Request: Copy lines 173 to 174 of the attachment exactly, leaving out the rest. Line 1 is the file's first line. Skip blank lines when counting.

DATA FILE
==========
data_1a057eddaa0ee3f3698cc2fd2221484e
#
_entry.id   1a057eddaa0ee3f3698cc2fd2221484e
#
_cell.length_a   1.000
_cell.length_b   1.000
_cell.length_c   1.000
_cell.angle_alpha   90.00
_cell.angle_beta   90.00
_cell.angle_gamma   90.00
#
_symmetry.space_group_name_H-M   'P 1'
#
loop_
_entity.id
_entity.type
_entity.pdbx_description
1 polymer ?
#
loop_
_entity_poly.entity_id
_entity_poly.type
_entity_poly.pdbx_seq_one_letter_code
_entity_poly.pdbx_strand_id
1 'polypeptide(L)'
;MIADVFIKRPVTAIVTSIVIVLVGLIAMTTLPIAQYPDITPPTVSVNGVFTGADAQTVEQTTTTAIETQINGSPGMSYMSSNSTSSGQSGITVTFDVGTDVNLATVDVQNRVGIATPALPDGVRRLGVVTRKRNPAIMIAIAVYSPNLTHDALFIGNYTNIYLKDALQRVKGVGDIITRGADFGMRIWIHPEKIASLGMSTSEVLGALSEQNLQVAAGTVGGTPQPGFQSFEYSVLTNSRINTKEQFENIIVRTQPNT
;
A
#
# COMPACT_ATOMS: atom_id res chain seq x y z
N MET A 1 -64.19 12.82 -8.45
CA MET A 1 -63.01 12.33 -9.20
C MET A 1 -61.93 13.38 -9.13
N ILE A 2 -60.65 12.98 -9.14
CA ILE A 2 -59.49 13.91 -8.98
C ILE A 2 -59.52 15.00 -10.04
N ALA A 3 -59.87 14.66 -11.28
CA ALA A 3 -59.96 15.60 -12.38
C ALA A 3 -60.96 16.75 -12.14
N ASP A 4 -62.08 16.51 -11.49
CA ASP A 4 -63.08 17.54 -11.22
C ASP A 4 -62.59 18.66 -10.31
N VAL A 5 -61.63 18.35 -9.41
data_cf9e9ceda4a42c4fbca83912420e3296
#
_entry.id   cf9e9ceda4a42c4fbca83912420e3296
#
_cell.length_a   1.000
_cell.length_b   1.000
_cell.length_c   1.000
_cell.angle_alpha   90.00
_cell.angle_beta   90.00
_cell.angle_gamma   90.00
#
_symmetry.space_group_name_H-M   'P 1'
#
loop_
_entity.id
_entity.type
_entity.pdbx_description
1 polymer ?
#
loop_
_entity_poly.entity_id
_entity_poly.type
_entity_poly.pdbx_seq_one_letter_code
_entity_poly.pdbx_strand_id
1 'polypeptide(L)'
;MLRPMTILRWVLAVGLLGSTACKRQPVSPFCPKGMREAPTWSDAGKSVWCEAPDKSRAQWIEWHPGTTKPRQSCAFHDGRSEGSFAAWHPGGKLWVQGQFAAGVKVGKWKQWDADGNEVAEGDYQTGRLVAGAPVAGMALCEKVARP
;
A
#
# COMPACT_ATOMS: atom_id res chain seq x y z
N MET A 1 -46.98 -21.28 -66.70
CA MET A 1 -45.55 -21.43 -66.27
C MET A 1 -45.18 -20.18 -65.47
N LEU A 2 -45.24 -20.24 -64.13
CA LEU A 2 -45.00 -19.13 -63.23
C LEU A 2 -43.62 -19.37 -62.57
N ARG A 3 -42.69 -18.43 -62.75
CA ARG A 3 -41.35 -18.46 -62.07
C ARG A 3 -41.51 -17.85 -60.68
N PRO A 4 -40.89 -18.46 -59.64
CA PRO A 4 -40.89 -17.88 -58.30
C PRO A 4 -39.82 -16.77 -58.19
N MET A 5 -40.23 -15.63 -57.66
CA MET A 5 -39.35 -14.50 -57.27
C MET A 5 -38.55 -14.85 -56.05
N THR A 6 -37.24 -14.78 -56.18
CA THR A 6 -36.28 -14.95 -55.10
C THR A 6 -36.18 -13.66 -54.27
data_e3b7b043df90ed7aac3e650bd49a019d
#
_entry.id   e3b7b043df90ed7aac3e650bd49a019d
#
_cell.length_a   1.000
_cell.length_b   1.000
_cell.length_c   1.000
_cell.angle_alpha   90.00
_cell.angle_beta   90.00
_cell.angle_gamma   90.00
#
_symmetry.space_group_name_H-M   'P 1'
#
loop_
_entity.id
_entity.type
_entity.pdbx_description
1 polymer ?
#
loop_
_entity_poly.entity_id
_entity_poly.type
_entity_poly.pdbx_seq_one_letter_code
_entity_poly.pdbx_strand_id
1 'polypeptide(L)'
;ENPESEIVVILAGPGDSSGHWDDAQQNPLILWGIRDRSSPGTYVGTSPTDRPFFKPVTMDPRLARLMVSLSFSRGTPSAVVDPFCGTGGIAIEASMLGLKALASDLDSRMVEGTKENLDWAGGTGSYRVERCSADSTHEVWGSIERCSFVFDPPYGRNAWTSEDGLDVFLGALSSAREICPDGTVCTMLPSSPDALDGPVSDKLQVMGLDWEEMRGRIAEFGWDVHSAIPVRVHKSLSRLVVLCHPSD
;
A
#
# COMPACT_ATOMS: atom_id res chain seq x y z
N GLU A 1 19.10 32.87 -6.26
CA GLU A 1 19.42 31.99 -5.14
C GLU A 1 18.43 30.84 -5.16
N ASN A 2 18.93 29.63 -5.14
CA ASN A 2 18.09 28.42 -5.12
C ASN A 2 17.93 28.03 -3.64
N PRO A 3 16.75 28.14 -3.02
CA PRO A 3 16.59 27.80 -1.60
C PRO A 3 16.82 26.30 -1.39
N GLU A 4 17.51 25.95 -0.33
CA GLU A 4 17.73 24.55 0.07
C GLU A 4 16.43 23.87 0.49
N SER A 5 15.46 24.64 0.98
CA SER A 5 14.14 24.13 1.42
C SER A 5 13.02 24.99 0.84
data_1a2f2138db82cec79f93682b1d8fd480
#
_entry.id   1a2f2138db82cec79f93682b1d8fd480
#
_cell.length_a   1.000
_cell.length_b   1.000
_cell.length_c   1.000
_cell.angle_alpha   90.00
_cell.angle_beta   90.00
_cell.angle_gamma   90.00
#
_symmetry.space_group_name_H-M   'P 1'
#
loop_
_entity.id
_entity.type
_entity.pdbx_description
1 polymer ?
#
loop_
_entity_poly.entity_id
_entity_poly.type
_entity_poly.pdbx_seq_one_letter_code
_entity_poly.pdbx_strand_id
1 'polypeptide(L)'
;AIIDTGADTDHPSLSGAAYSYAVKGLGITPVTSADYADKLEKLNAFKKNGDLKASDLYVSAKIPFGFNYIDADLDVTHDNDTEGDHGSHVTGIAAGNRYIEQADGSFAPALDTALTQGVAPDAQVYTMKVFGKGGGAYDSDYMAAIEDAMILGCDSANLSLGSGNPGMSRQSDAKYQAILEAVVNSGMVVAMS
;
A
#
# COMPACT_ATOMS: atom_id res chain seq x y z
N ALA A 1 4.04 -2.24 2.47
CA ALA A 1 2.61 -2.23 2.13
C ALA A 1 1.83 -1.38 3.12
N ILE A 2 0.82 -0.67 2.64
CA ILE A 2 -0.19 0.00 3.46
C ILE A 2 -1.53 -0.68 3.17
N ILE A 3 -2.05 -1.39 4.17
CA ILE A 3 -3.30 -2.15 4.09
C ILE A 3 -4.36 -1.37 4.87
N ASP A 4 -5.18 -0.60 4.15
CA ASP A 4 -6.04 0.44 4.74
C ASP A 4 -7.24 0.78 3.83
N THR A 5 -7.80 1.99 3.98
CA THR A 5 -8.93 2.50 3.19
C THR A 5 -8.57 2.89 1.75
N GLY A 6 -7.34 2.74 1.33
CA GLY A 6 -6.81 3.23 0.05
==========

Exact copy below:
N ILE A 3 -2.05 -1.39 4.17
CA ILE A 3 -3.30 -2.15 4.09